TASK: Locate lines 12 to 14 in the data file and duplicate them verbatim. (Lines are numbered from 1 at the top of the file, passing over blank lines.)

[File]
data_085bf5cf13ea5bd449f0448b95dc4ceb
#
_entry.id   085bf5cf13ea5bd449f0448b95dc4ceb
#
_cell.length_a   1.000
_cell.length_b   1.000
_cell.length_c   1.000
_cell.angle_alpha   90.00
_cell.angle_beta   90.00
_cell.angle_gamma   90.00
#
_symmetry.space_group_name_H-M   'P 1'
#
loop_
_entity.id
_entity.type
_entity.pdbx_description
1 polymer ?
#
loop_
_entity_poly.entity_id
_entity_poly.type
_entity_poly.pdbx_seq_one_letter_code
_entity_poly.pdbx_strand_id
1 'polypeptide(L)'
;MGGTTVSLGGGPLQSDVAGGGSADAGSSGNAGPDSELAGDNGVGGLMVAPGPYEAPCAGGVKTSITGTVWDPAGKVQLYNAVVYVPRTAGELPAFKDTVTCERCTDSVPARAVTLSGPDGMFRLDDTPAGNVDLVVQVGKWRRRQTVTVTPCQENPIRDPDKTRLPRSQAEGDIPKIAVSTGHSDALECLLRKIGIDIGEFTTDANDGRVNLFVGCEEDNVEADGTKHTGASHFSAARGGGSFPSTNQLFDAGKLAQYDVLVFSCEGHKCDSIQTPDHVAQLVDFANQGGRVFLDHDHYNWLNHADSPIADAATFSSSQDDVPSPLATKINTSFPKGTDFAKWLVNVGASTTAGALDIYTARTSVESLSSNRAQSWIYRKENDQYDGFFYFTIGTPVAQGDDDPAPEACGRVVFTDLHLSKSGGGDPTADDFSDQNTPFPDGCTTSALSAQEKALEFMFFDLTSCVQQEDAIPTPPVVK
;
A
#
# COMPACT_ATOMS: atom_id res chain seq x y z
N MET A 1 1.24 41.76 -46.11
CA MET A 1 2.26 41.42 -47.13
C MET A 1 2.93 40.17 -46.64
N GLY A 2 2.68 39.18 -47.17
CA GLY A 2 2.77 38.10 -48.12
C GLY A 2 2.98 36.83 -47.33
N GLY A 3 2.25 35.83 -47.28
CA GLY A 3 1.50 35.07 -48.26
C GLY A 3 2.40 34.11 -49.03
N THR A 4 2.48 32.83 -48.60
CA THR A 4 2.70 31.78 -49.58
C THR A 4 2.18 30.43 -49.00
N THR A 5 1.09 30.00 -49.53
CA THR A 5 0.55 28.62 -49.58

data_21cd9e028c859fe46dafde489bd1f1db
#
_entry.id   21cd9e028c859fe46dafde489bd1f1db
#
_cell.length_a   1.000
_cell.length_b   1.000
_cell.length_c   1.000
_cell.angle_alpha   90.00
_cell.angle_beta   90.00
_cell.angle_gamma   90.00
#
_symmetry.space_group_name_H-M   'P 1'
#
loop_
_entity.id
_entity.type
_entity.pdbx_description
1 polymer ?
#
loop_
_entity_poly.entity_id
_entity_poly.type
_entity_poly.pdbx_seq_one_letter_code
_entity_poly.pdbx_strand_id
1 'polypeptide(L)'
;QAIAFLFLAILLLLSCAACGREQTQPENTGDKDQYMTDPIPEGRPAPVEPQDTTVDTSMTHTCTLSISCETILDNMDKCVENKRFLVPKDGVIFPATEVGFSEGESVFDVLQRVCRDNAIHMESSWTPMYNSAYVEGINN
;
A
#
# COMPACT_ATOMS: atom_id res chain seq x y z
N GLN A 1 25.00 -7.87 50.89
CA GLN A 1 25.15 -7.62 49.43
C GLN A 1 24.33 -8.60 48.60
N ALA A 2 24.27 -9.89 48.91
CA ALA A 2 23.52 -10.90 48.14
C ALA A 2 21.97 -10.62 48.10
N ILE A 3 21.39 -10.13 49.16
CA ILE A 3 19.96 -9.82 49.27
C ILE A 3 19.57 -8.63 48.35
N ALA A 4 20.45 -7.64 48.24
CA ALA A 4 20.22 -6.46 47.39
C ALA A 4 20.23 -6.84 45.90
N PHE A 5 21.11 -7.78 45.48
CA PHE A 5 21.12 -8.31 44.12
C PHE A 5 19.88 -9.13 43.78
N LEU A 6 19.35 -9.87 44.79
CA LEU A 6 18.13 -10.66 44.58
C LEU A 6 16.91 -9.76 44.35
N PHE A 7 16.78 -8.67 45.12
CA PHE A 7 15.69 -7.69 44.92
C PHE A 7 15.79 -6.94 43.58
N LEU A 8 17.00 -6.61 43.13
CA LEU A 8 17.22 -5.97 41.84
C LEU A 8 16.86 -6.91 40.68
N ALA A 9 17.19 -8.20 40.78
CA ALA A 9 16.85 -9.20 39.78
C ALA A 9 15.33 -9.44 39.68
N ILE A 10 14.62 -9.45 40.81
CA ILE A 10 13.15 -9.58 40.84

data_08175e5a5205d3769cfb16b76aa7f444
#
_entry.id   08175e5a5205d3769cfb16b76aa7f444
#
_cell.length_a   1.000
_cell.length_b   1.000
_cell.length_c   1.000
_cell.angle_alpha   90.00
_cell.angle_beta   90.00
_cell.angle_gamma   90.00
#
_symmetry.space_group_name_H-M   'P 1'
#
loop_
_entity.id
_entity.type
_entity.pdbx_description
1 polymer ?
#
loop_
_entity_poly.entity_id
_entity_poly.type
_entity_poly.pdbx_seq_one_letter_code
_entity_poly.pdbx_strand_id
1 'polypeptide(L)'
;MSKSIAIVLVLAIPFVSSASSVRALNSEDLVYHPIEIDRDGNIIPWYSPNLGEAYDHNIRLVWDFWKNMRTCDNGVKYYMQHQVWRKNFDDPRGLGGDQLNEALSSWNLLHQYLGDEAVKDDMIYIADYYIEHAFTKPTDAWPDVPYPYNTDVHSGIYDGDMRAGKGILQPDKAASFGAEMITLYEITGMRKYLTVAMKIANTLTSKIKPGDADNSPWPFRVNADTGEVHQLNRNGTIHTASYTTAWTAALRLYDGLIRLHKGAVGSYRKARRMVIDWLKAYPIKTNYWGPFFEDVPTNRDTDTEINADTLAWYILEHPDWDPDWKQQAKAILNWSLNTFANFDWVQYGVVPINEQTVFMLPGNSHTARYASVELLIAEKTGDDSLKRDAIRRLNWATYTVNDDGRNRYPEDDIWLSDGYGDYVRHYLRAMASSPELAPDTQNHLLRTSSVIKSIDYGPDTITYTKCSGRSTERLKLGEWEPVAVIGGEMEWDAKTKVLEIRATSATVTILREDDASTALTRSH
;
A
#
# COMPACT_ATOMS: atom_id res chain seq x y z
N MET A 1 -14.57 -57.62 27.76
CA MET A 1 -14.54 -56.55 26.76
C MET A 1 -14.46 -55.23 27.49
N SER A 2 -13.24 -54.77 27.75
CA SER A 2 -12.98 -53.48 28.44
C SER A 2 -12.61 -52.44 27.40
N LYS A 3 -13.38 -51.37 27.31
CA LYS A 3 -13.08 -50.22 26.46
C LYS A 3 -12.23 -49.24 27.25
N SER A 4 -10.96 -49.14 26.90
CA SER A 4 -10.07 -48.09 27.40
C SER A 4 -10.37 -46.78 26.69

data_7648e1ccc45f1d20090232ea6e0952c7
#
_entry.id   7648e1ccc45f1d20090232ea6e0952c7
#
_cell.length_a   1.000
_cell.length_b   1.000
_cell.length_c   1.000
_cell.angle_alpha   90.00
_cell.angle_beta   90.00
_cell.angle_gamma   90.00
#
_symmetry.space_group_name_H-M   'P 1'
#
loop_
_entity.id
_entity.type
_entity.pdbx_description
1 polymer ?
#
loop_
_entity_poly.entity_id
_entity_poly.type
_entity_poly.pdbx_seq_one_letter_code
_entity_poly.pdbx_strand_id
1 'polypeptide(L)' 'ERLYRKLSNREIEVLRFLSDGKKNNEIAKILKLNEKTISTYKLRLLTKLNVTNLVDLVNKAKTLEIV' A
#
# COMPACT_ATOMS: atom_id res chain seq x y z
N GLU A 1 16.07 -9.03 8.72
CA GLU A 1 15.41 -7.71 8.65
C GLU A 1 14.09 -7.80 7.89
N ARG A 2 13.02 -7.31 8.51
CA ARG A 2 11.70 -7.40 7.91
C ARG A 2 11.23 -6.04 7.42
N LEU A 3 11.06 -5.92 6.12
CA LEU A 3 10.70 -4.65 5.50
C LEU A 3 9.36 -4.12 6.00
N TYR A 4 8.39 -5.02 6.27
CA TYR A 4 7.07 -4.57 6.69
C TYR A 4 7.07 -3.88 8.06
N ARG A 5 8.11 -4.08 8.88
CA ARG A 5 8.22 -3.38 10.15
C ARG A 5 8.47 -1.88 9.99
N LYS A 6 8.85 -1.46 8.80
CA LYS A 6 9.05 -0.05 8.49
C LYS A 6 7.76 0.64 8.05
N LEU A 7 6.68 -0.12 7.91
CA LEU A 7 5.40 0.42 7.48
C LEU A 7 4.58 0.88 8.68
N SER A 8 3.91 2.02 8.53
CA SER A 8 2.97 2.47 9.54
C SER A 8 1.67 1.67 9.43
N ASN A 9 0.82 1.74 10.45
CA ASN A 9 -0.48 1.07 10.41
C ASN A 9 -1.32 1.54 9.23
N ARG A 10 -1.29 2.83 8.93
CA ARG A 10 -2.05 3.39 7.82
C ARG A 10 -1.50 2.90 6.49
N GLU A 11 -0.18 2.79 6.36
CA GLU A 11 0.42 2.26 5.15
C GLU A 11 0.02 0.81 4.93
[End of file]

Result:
_symmetry.space_group_name_H-M   'P 1'
#
loop_